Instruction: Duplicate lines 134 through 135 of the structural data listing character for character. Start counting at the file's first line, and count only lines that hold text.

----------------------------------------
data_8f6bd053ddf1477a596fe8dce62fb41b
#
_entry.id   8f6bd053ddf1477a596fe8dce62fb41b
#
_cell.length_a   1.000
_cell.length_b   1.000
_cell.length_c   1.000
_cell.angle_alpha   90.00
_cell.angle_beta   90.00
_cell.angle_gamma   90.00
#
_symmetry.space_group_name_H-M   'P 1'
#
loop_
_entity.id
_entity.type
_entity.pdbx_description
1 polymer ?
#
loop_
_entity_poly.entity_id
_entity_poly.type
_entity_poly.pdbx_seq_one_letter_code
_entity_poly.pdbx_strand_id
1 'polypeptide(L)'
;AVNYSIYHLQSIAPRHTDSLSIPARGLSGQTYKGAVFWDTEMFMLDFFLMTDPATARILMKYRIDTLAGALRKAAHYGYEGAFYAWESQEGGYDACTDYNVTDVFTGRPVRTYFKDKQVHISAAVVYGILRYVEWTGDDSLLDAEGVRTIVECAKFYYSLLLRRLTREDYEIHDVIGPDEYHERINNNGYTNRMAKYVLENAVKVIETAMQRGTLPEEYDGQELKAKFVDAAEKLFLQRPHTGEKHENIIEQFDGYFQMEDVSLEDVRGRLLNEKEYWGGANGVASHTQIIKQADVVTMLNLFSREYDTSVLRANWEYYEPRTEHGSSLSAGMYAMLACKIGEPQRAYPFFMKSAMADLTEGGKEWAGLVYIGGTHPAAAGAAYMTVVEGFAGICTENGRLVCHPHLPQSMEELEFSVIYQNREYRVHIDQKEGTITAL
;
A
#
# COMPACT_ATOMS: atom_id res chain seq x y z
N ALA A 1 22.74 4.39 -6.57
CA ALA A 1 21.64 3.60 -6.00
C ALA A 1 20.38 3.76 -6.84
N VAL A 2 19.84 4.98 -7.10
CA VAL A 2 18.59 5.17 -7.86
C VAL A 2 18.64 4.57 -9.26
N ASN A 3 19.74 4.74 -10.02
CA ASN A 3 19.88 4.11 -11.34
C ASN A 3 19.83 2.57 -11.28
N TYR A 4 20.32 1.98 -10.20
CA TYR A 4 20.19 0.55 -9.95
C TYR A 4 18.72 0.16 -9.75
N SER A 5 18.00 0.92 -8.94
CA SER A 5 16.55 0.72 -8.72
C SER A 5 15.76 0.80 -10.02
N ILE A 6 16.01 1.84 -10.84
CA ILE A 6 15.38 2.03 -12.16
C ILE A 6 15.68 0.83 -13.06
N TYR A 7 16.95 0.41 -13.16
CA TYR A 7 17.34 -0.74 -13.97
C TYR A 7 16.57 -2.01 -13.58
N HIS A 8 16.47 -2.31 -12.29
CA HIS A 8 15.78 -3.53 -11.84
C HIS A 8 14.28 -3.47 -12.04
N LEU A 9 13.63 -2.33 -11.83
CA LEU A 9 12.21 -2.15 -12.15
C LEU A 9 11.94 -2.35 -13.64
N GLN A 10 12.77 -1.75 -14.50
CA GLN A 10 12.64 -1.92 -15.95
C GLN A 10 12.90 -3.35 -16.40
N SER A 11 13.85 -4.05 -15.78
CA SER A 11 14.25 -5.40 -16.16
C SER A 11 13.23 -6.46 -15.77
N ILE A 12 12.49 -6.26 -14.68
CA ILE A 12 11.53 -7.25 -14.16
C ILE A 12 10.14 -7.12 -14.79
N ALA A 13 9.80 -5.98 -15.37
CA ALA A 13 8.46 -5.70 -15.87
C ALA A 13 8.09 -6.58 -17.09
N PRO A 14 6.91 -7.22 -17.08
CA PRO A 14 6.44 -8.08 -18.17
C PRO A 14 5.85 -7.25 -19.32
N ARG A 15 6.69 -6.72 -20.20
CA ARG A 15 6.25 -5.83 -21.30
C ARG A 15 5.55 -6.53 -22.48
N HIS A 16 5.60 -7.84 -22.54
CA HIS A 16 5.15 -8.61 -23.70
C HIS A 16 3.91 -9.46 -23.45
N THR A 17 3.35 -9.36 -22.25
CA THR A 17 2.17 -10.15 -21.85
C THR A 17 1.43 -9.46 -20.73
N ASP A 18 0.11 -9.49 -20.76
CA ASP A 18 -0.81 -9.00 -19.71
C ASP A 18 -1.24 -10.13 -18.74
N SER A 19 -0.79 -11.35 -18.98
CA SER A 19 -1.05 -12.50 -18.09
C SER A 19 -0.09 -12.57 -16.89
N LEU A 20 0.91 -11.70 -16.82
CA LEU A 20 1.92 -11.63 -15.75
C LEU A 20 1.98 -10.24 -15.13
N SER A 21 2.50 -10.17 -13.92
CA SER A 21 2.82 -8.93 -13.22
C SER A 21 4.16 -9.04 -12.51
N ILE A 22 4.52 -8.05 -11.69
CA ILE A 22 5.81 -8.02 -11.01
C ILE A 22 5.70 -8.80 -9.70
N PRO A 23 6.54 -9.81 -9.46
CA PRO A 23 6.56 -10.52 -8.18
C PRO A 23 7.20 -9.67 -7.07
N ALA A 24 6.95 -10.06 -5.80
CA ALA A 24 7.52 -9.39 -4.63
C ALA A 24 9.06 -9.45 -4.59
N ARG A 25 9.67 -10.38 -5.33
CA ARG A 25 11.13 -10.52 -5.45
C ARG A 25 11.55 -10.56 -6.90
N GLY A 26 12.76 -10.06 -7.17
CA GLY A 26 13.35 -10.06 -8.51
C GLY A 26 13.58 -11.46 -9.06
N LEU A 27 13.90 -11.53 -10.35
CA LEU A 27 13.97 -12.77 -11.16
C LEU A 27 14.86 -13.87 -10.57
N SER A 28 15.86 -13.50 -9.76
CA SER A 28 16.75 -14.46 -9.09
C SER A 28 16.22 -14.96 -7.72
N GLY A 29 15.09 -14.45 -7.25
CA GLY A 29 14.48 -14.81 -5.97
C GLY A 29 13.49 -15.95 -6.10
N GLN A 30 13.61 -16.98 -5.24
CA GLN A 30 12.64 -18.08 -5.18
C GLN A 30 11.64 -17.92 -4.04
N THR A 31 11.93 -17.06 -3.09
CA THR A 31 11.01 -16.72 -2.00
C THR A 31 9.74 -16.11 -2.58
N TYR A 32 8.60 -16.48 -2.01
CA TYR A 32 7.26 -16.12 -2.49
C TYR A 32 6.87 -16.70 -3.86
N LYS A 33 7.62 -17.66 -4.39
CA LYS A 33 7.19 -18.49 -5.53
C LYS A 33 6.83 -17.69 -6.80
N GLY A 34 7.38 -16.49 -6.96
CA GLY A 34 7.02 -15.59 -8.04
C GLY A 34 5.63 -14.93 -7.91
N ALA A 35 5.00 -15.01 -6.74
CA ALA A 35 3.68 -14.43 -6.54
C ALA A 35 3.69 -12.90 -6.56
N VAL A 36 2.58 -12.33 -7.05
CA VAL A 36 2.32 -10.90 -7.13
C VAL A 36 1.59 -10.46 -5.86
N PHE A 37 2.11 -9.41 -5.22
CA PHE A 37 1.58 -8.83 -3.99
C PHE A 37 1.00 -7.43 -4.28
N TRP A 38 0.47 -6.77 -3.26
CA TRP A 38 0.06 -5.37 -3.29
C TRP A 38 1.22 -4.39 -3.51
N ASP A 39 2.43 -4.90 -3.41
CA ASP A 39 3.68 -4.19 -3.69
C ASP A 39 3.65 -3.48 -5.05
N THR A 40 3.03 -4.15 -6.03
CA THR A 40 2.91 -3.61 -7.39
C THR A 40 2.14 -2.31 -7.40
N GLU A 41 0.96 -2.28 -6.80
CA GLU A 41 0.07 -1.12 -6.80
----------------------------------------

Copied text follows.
CA ALA A 35 3.68 -14.43 -6.54
C ALA A 35 3.69 -12.90 -6.56